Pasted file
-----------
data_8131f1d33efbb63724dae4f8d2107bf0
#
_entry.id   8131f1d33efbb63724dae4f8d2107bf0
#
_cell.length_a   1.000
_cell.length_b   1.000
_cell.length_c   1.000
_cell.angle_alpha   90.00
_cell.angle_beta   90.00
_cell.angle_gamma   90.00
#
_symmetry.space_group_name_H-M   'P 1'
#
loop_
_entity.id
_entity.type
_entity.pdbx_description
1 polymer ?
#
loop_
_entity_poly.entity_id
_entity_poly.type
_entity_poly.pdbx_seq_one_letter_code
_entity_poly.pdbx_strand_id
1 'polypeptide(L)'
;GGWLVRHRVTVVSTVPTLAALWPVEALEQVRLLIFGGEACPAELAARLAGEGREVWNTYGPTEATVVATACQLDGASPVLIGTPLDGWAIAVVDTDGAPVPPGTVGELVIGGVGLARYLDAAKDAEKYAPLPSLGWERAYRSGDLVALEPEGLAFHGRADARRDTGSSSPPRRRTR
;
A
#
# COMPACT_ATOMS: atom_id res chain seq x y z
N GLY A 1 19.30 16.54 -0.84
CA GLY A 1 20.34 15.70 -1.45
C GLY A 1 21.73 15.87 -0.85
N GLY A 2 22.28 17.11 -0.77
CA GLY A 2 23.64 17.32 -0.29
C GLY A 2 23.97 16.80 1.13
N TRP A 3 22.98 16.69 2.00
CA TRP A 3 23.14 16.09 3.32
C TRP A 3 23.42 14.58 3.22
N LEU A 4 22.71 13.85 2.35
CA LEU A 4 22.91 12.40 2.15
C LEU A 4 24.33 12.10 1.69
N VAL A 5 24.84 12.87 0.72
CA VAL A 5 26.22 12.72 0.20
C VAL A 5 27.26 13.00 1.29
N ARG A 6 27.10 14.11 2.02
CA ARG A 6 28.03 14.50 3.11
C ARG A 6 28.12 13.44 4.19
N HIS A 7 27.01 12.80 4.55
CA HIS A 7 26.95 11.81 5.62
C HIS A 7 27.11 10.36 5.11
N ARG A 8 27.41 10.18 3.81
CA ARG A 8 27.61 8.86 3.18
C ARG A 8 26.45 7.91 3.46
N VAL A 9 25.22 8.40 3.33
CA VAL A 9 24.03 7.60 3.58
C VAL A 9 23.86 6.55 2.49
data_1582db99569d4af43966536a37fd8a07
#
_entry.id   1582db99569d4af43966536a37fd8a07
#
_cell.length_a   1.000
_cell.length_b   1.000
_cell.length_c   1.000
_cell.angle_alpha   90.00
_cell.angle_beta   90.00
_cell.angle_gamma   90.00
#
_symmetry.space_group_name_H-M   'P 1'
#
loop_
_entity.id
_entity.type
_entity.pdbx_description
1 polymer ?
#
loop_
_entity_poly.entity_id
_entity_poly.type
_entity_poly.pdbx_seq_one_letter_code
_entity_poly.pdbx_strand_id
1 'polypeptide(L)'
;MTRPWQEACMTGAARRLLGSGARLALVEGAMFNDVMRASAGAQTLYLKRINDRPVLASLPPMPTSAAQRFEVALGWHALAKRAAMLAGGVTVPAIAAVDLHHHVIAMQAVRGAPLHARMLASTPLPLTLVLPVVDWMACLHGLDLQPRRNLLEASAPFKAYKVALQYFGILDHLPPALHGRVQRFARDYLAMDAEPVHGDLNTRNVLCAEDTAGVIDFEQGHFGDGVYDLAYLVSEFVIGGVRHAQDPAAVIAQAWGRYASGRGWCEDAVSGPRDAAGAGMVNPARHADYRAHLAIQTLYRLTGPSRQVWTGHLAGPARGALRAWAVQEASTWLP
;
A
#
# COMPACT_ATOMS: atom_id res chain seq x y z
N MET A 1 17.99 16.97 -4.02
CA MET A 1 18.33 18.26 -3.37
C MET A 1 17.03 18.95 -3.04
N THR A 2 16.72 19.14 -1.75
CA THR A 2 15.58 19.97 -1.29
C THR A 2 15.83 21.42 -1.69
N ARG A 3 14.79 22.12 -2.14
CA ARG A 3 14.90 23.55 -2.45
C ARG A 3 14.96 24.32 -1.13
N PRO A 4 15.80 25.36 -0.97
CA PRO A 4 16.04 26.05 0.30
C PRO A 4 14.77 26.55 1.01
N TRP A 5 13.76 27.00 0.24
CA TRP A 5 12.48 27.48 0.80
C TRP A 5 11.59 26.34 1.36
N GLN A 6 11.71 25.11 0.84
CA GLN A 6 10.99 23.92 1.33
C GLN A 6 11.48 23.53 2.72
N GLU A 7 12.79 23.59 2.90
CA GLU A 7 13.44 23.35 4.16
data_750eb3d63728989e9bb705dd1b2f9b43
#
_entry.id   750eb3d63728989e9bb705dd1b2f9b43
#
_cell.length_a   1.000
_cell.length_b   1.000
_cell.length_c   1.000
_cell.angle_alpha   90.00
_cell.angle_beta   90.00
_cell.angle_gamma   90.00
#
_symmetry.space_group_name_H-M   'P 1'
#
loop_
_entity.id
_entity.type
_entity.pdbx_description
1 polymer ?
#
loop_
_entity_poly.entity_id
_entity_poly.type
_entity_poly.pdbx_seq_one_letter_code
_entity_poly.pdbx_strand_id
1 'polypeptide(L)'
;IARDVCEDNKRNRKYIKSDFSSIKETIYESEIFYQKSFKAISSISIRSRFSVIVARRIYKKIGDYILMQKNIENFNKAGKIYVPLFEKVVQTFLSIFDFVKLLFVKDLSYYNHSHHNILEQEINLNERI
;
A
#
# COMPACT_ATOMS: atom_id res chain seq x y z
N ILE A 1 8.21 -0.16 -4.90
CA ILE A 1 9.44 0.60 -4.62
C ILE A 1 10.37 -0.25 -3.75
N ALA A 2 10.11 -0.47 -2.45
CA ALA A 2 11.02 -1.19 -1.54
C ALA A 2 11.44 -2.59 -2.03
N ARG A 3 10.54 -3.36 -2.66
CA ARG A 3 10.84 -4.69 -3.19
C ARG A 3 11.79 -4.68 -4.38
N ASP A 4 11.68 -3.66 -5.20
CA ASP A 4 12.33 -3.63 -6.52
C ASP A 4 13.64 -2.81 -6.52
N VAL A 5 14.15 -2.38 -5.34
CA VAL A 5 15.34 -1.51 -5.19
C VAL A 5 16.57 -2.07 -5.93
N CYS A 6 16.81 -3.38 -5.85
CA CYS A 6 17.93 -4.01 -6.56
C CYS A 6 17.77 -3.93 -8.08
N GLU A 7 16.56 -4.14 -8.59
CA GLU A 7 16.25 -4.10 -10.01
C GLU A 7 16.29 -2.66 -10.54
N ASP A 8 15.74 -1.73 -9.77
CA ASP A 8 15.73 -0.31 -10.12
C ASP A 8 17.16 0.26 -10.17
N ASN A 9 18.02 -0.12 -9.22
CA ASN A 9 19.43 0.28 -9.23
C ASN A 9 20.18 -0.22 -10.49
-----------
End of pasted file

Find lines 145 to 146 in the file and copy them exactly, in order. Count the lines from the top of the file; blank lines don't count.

CA ARG A 3 10.84 -4.69 -3.19
C ARG A 3 11.79 -4.68 -4.38